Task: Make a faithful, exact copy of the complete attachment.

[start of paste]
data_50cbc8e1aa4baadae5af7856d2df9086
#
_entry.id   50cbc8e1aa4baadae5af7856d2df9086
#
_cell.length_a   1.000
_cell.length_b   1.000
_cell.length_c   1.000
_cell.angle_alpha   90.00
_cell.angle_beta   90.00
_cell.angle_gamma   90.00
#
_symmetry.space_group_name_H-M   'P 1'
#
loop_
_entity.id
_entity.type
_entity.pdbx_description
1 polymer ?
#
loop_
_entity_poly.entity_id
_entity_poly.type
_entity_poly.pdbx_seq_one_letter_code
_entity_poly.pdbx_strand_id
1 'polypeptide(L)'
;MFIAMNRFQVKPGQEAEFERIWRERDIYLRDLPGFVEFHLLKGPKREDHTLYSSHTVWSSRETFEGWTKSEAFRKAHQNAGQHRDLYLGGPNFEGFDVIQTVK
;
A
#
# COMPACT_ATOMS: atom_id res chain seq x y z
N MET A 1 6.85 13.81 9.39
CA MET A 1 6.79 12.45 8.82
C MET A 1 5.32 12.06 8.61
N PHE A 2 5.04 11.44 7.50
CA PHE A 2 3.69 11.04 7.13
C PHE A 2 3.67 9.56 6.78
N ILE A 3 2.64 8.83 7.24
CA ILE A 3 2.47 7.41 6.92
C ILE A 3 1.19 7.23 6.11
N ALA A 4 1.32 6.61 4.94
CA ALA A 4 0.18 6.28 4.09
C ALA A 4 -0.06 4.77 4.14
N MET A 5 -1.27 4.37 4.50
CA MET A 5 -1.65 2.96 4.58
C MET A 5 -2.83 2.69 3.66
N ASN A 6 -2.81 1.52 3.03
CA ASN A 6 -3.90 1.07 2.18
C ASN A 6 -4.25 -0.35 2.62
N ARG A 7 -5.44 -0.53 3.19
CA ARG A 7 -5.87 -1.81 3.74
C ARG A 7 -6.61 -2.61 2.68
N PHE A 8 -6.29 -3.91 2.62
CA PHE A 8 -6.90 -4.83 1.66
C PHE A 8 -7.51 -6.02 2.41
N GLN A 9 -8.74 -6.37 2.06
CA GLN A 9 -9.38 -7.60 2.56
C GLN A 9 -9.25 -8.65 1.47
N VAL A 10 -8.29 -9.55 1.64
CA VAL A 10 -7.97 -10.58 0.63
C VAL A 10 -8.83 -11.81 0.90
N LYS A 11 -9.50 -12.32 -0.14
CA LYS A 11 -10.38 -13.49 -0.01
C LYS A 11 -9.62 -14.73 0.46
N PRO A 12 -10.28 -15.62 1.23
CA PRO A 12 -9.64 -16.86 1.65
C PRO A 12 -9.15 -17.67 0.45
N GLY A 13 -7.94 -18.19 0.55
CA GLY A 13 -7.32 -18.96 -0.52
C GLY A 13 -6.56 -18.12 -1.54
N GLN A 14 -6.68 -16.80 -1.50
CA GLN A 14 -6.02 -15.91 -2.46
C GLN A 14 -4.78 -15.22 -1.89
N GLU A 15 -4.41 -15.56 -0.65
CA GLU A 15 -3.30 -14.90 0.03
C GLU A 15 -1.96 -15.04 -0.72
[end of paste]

data_50cbc8e1aa4baadae5af7856d2df9086
#
_entry.id   50cbc8e1aa4baadae5af7856d2df9086
#
_cell.length_a   1.000
_cell.length_b   1.000
_cell.length_c   1.000
_cell.angle_alpha   90.00
_cell.angle_beta   90.00
_cell.angle_gamma   90.00
#
_symmetry.space_group_name_H-M   'P 1'
#
loop_
_entity.id
_entity.type
_entity.pdbx_description
1 polymer ?
#
loop_
_entity_poly.entity_id
_entity_poly.type
_entity_poly.pdbx_seq_one_letter_code
_entity_poly.pdbx_strand_id
1 'polypeptide(L)'
;MFIAMNRFQVKPGQEAEFERIWRERDIYLRDLPGFVEFHLLKGPKREDHTLYSSHTVWSSRETFEGWTKSEAFRKAHQNAGQHRDLYLGGPNFEGFDVIQTVK
;
A
#
# COMPACT_ATOMS: atom_id res chain seq x y z
N MET A 1 6.85 13.81 9.39
CA MET A 1 6.79 12.45 8.82
C MET A 1 5.32 12.06 8.61
N PHE A 2 5.04 11.44 7.50
CA PHE A 2 3.69 11.04 7.13
C PHE A 2 3.67 9.56 6.78
N ILE A 3 2.64 8.83 7.24
CA ILE A 3 2.47 7.41 6.92
C ILE A 3 1.19 7.23 6.11
N ALA A 4 1.32 6.61 4.94
CA ALA A 4 0.18 6.28 4.09
C ALA A 4 -0.06 4.77 4.14
N MET A 5 -1.27 4.37 4.50
CA MET A 5 -1.65 2.96 4.58
C MET A 5 -2.83 2.69 3.66
N ASN A 6 -2.81 1.52 3.03
CA ASN A 6 -3.90 1.07 2.18
C ASN A 6 -4.25 -0.35 2.62
N ARG A 7 -5.44 -0.53 3.19
CA ARG A 7 -5.87 -1.81 3.74
C ARG A 7 -6.61 -2.61 2.68
N PHE A 8 -6.29 -3.91 2.62
CA PHE A 8 -6.90 -4.83 1.66
C PHE A 8 -7.51 -6.02 2.41
N GLN A 9 -8.74 -6.37 2.06
CA GLN A 9 -9.38 -7.60 2.56
C GLN A 9 -9.25 -8.65 1.47
N VAL A 10 -8.29 -9.55 1.64
CA VAL A 10 -7.97 -10.58 0.63
C VAL A 10 -8.83 -11.81 0.90
N LYS A 11 -9.50 -12.32 -0.14
CA LYS A 11 -10.38 -13.49 -0.01
C LYS A 11 -9.62 -14.73 0.46
N PRO A 12 -10.28 -15.62 1.23
CA PRO A 12 -9.64 -16.86 1.65
C PRO A 12 -9.15 -17.67 0.45
N GLY A 13 -7.94 -18.19 0.55
CA GLY A 13 -7.32 -18.96 -0.52
C GLY A 13 -6.56 -18.12 -1.54
N GLN A 14 -6.68 -16.80 -1.50
CA GLN A 14 -6.02 -15.91 -2.46
C GLN A 14 -4.78 -15.22 -1.89
N GLU A 15 -4.41 -15.56 -0.65
CA GLU A 15 -3.30 -14.90 0.03
C GLU A 15 -1.96 -15.04 -0.72